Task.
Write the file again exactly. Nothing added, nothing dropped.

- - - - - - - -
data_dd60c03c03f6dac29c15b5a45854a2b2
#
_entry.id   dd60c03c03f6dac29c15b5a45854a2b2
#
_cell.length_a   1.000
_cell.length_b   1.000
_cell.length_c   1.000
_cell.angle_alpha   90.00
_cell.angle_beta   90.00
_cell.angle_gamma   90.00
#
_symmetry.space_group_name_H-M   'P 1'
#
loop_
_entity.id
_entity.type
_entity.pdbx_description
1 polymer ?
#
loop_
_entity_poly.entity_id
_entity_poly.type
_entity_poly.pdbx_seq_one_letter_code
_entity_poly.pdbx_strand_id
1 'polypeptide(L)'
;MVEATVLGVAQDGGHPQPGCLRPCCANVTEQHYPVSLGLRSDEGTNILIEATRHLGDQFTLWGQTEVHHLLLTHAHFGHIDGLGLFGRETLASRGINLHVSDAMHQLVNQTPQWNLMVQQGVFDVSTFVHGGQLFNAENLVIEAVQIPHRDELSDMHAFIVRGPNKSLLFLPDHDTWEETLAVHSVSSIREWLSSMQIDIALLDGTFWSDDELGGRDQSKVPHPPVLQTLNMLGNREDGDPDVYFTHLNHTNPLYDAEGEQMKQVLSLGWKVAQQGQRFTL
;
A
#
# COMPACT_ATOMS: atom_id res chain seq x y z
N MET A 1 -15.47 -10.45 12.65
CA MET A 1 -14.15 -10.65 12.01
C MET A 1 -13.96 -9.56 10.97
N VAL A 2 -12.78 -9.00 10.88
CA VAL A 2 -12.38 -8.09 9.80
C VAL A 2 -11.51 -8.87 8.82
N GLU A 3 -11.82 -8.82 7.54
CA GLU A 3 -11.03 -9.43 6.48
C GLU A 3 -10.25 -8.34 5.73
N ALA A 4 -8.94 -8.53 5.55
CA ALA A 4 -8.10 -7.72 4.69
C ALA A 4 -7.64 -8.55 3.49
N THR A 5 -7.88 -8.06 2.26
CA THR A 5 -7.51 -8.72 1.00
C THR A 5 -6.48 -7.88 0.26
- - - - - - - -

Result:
data_dd60c03c03f6dac29c15b5a45854a2b2
#
_entry.id   dd60c03c03f6dac29c15b5a45854a2b2
#
_cell.length_a   1.000
_cell.length_b   1.000
_cell.length_c   1.000
_cell.angle_alpha   90.00
_cell.angle_beta   90.00
_cell.angle_gamma   90.00
#
_symmetry.space_group_name_H-M   'P 1'
#
loop_
_entity.id
_entity.type
_entity.pdbx_description
1 polymer ?
#
loop_
_entity_poly.entity_id
_entity_poly.type
_entity_poly.pdbx_seq_one_letter_code
_entity_poly.pdbx_strand_id
1 'polypeptide(L)'
;MVEATVLGVAQDGGHPQPGCLRPCCANVTEQHYPVSLGLRSDEGTNILIEATRHLGDQFTLWGQTEVHHLLLTHAHFGHIDGLGLFGRETLASRGINLHVSDAMHQLVNQTPQWNLMVQQGVFDVSTFVHGGQLFNAENLVIEAVQIPHRDELSDMHAFIVRGPNKSLLFLPDHDTWEETLAVHSVSSIREWLSSMQIDIALLDGTFWSDDELGGRDQSKVPHPPVLQTLNMLGNREDGDPDVYFTHLNHTNPLYDAEGEQMKQVLSLGWKVAQQGQRFTL
;
A
#
# COMPACT_ATOMS: atom_id res chain seq x y z
N MET A 1 -15.47 -10.45 12.65
CA MET A 1 -14.15 -10.65 12.01
C MET A 1 -13.96 -9.56 10.97
N VAL A 2 -12.78 -9.00 10.88
CA VAL A 2 -12.38 -8.09 9.80
C VAL A 2 -11.51 -8.87 8.82
N GLU A 3 -11.82 -8.82 7.54
CA GLU A 3 -11.03 -9.43 6.48
C GLU A 3 -10.25 -8.34 5.73
N ALA A 4 -8.94 -8.53 5.55
CA ALA A 4 -8.10 -7.72 4.69
C ALA A 4 -7.64 -8.55 3.49
N THR A 5 -7.88 -8.06 2.26
CA THR A 5 -7.51 -8.72 1.00
C THR A 5 -6.48 -7.88 0.26